Paths of Glory Blu-Ray Review – Stanley Kubrick’s Timeless War Film Joins Criterion Collection

Who’s to blame when war games go horribly wrong? The army tries to blame the colonel, accusing his men of cowardice, but Kubrick makes clear that it is the war machine that is broken and not the people subject to its malfunctions. “Paths of Glory” began Kubrick’s examination of how something as cold as war fails to take into consideration the fallibility of humanity. It was a subject he’d address again in “Dr. Strangelove” and “Full Metal Jacket.”

Paths of Glory was released on Blu-ray and DVD on October 26th, 2010
Paths of Glory was released on Blu-ray and DVD on October 26th, 2010
Photo credit: Courtesy of the Criterion Collection

“Paths of Glory” features some of Kubrick’s most powerful imagery, which is truly saying something for anyone even slightly familiar with one of the most visually-impressive directors of all time. As Douglas walks the line preparing his men for what he knows is a suicide mission, it looks and sounds like something out of Dante’s “Inferno.” And the ensuing death march would be remarkable in a 2010 film much less when one considers how much harder it was to pull off in a 1957 one. I can only imagine how rattling the scene must have been to a ’50s audience with the wounds of World War II and The Korean War still fresh.

These sequences look and sound incredible in HD courtesy of a new, restored high-definition transfer with an uncompressed monaural soundtrack. The well-lit sequences (the attack takes place during the day) and, particularly, the final courtroom scenes, look amazing, but some of the nighttime sequences feature a bit more grain than I would have expected. For the most part, “Paths of Glory” looks amazing: It’s only in the rare moments that it doesn’t that it can be kind of distracting.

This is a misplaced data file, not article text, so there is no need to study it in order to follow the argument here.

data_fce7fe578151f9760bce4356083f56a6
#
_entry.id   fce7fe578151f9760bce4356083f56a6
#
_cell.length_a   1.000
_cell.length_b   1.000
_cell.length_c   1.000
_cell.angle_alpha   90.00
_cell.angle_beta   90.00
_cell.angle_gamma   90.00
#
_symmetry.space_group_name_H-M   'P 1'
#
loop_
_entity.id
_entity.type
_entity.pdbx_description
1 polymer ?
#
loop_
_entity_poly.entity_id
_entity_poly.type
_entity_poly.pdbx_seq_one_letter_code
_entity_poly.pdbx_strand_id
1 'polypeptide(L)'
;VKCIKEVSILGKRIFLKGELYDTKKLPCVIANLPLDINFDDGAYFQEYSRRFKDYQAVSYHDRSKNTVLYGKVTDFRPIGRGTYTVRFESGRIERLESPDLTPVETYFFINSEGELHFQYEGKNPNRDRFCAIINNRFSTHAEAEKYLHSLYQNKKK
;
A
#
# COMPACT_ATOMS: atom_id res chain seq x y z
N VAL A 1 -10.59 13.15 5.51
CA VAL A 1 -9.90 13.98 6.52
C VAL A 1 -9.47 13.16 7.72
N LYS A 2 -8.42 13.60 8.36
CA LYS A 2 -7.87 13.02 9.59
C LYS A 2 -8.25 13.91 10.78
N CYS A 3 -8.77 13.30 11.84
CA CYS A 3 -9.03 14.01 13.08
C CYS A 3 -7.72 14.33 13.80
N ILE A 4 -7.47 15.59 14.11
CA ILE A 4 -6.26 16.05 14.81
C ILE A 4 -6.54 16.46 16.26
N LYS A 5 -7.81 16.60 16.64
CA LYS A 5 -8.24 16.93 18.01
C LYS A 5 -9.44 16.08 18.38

The special features in “Paths of Glory” are typically-impressive for Criterion, including a new audio commentary by critic Gary Giddins, an excerpt from a 1966 audio interview with director Stanley Kubrick, a television interview from 1979 with star Kirk Douglas, new video interviews with Kubrick’s longtime executive producer Jan Harlan, “Paths of Glory” producer James B. Harris, and actress Christiane Kubrick, a French television piece about a real-life World War I execution that partly inspired the film, and a theatrical trailer.

How can someone who merely shouts orders and never puts their life on the line accuse those who do of cowardice and insubordination? It seems impossible and yet it is still a fatal flaw in the war machine in that those who put lives in jeopardy rarely risk their own. The themes of “Paths of Glory” are timeless and we owe a debt of gratitude to The Criterion Collection for bringing them back to resonate once more.



  1. Okedoks, will have a look.


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